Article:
The Social Reform movement dubbed Progressivism sparked change in how America felt about providing “outdoor relief” for those Americans in need. Mothers’ Pensions was the beginning of this change. It was a modest start to reform, with few pensions granted by 1919. This was a breakthrough in child advocacy because it addressed how many long hours widowed mothers spent away from their children when working and the increased likelihood that some of the children would be placed out of the home due to inability to care and provide for them (Jansson, B.S. (2012). The Reluctant Welfare State. Brooks Cole.
The Juvenile Court System was also established during this time. Per Jansson, Judge Ben Lindsey, among other social reformers, felt that children should not be placed with criminals of adult age and that the incarceration of children with adults did nothing to address underlying causes of their misconduct. Any underlying problems within a child’s family life or school, was not receiving attention, therefore it was not being addressed (http://www.britannica.com/EBchecked/topic/341932/Ben-B-Lindsey) . Due to lack of resources and adequate training in this area, the National Committee on Child Labor was created, in an effort to address these issues (http://www.nationalchildlabor.org/history.html). This commitee’s purpose was to address concerns with child labor and its lack of regulations. By 1912, it finally became a reality and was given a exceedingly modest budget. Not known to embrace hot topic issues of concern, its Sheppard Towner legislation did bring much needed resources to expectant mothers and “young children” (Jansson, B.S. (2012). The Reluctant Welfare State. Brooks Cole. This legislation had support from well known reformers such as Julia Clifford Lathrop, Grace Abbott and Jeanette Rankin. This legislation was enacted in an effort to reduce maternal & infant mortality rates within our nation (http://www.faqs.org/childhood/Re-So-/Sheppard-Towner-Maternity-and-Infancy-Act) . By 1929, support for this program had declined and it ended due to this (http://womenshistory.about.com/od/laws/a/sheppard-towner.htm). Upon looking back at our Nation’s history during this Era, one can see the progression of child advocacy efforts and like now, more efforts are needed to protect our Nation’s children.
Efforts at protecting America’s children have come a long way since Colonial times, yet still more needs to be done. The Social Security Act of 1935 enabled grants to be given to States to provide aid to dependant children through Title IV provision. The Title V provision allowed funds to be paid in order for States to broaden its program of services to children and mothers who were hard hit by economic trouble. A second portion of this provision enabled federal funding to assist states provide broadened and better services for disabled children, and funding to aid child welfare services to enable better care to be provided for children in need (Jansson, B.S. (2012). The Reluctant Welfare State. Brooks Cole.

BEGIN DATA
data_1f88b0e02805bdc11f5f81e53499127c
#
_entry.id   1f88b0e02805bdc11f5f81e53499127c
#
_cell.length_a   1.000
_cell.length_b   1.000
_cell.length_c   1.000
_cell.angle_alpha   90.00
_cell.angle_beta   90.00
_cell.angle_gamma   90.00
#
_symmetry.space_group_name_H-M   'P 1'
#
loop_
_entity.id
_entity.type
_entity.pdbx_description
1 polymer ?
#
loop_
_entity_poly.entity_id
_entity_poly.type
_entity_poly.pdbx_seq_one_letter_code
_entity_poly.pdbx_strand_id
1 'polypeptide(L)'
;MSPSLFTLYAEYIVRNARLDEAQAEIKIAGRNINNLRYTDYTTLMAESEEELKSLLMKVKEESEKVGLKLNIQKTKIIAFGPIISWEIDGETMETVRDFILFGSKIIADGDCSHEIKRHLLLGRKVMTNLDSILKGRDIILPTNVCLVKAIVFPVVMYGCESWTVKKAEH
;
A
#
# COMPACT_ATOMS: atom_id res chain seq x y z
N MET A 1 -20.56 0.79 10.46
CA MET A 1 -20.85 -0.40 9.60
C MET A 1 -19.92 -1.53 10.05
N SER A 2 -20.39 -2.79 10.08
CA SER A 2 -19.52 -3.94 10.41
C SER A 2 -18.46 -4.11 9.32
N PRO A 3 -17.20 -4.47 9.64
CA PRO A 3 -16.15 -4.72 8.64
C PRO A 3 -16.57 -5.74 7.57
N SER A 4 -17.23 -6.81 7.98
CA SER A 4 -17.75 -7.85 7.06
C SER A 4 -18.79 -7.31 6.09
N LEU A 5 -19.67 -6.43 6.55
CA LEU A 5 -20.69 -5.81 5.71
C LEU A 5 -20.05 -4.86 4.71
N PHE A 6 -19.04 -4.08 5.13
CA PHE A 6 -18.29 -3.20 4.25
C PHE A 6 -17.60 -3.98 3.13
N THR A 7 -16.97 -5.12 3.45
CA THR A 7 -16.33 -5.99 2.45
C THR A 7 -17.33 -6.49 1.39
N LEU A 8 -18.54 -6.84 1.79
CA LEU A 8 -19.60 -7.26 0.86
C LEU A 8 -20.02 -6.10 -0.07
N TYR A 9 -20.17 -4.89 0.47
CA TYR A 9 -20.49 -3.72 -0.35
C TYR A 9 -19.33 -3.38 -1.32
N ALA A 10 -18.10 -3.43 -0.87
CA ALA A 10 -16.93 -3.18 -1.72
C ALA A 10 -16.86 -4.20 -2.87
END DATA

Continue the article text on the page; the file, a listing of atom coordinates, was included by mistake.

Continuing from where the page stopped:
I would like to take a look at child advocacy efforts within the last fifty years. Perhaps one of the most significant contributors to this effort is Dr. C. Henry Kempe. He, along with his co-workers were trail blazers in identifying child abuse and the naming of Battered Child Syndrome. This work helped people to better understand what child abuse is and how to recognize it. He is a tremendous advocate for all children and a his work continues today through The Kempe Center (http://www.kempe.org/missionhistory) which is located within the University of Colarado’s Department of Pediatrics.
On a more local note, I would like to mention Patricia Wolfe, a North Carolina child advocate, who served the community of Mecklenberg County, in an effort to help children who were in need. Through Ms. Wolfe’s efforts, Pat’s Place was opened as a child advocacy center which has a special focus on helping children who have been victims of sexual abuse (http://patsplaceac.org/History.aspx?sid=13&pid=15&red=yes) and over 2,300 children have been assisted through this agency since it’s opening. Sadly, Ms. Wolfe passed away in in 2000 (Pat’s Place child advocacy center).
I was saddened when I read some of the National statistics concerning child abuse. According to Pat’s Place website “a child is abused or neglected in the United states every 40 seconds” and “The national rate of child abuse (physical, emotional, sexual and neglect) is ten times greater than the rate of cancer.” Some North Carolina statistics include “Every five minutes a child is abused or neglected in North Carolina.” Even more disturbing, “in 2011, Child Advocacy Centers (23) in North Carolina, such as Pat’s Place, investigated 6,463 new child abuse cases ( a 26% increase over 2010) (http://patsplace.org/Local-Statistics.aspx?sis=39&pid=14&red=yes).
While searching for information on child advocacy efforts, I ran across numerous websites with lots of pertinent information, statistics and links to efforts being made for Child Advocacy within our country today. I would like to list just a few of theses links for those who might be interested in looking more closely at this issue, which continues to affect our children.
Hello. This is a class project for my American Social welfare class. I hope you are able to gain knowledge from it!